- - Tuesday, March 29, 2016

Despite prognosticators’ dire warnings that a contested Republican convention will be the demise of the Republican brand, there may be an alternative that needs consideration: the Republican convention could (if executed correctly) be an effective marketing opportunity for the GOP, no matter what political naysayers predict. Here’s why.

It is no secret that the political rules have changed. The reasons are many, but the salient includes marketing, branding, a celebrity-based culture, the Internet — and let’s not forget social media. This “process change,” as a result of these different strategies/tactics, will transform this once-perceived boring convention into a “Super Bowl Lite” media event. This traditionally uninteresting media non-happening “yawner” can morph (if there is no clear-cut winner) into the most-watched TV reality show in history — it could be seen by millions, discussed by tens of millions, and hosted by the ultimate reality show host, Donald Trump. Viewers will be tuning in to know “What did Trump do today?” “Will Trump’s delegates walk?” “Will there be demonstration?” or the unknown, thus making it “must see” TV.

This truly unscripted reality show will not only provide eyes for the Republican brand’s candidates, no matter who is selected, but there will be an additional benefit: It will expose a significant amount of Americans, who were never interested in politics, to a practical civics course on how parties select their presidential nominees and whether another alternative more relevant to the times is needed.

The big event could be what happens if Mr. Trump, who currently leads with the most delegates, enters Cleveland without the required 1237 needed to secure the party’s nomination. This is a rather simple problem to resolve, especially if you have “no horse” in the race. Mr. Trump presently has over 7.5 million raw votes or 39 percent of the popular vote, which translate into 60 percent not voting for Mr. Trump in the primaries. For the technician and rules-oriented, the popular vote does not count. It’s rather all about the delegates.

When one analyzes this metric, the same pattern is evident: Mr. Trump has 739 delegates or only 49 percent, which includes “winner take all” states. For those who say that Mr. Trump should get the nomination based on this data, they forget that the majority is not for Mr. Trump and that in “winner take all” states, those who did not vote for Mr. Trump lost their voice because Mr. Trump took their vote as a result of the process. This is a good argument for proportional delegate counts to be considered so that all votes count, not just a winner.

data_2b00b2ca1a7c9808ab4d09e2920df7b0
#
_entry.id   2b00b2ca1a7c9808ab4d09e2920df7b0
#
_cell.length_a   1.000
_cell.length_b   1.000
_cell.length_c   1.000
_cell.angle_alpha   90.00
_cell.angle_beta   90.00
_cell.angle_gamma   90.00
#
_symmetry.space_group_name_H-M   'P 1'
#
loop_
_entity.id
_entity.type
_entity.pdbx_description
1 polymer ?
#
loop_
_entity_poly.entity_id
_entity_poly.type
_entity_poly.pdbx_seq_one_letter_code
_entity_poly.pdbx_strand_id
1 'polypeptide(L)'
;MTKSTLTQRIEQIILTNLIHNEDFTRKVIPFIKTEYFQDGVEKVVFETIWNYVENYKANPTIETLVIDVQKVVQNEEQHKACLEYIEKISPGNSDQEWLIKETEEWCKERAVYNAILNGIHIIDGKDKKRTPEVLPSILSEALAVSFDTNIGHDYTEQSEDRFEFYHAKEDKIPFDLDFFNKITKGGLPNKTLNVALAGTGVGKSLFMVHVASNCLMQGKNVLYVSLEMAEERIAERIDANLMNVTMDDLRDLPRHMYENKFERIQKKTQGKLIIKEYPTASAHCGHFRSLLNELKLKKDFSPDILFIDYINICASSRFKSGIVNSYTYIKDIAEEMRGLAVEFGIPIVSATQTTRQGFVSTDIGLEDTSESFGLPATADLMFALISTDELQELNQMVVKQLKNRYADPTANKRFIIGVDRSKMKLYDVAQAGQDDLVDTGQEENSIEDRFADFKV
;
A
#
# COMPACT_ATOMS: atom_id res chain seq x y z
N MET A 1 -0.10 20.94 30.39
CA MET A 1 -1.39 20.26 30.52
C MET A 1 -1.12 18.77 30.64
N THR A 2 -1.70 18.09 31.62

Brand-loyal Republicans who do not support Mr. Trump must be considered at all costs. In marketing, you must always remember your loyal customers. It’s basic marketing. Coke made a major mistake when it introduced New Coke after research demonstrated that American tastes had changed to a sweeter cola alternative. Although the data was true, heavy Coke drinkers (brand loyal consumers) did not appreciate the change, and the rest is history. New Coke was not a success — a lesson for Republican Party leaders never to forget if they want to win in November.

Being perceived as “fair” to all candidates is the secret in making the upcoming convention a success. This means that the process must continue and that the candidate who “gets to” the 1237 threshold must be the nominee. However, “almost” is only good when playing horseshoes, and if no candidate receives the required votes on the first ballot, then the process begins until a nominee is selected by the delegates no matter how many ballot counts it takes to get to a majority.

A good test for Mr. Trump and great TV at its best is whether he can put into practice what he instructs others to do in making a deal. If Mr. Trump wins the delegate count, he will truly be the ultimate dealmaker. If he falls short, then the rules for business need not apply in “politics,” and the country dodges another candidate who has noble ambitions but little practical experience within another’s wheelhouse. All exciting for those who dare to watch the process live.

Dealing with the 500-pound gorilla in the middle of the convention hall and how best to deal with these highly energized Trump supporters is not going to be easy — but not impossible to overcome. This can best be examined by segmenting Trump supporters into three groups: brand-loyal Republicans who will vote for anyone the party nominates; brand-loyal Trump Democrats/Independents who will only vote for Mr. Trump; Trump Democrats/Independents who have been brought to the party by Mr. Trump and are sampling Republican individual brands by listening to what the candidates have to say. The issue, then, is to focus on those two groups who are more likely to respond to “fair convention practices” and not further alienate the brand-loyal Trump folks. If this is done successfully, a Republican victory in November is still a possibility.

There is no question that this will be a delicate balance of trying to make all sides happy and get them to support the nominee. Coming together is no easy task, but for those Republicans who want to win, they must use good-old political skills along with new branding and marketing tactics. The exciting event will help Americans experience our system at work through the reality-TV lens. Who knows what will happen? Perhaps even a change in the way we choose our presidential candidates.

John Tantillo is the branding editor for Fridge Magazine and the author of the book, “People Buy Brands, not Companies” (Five Titles Press).

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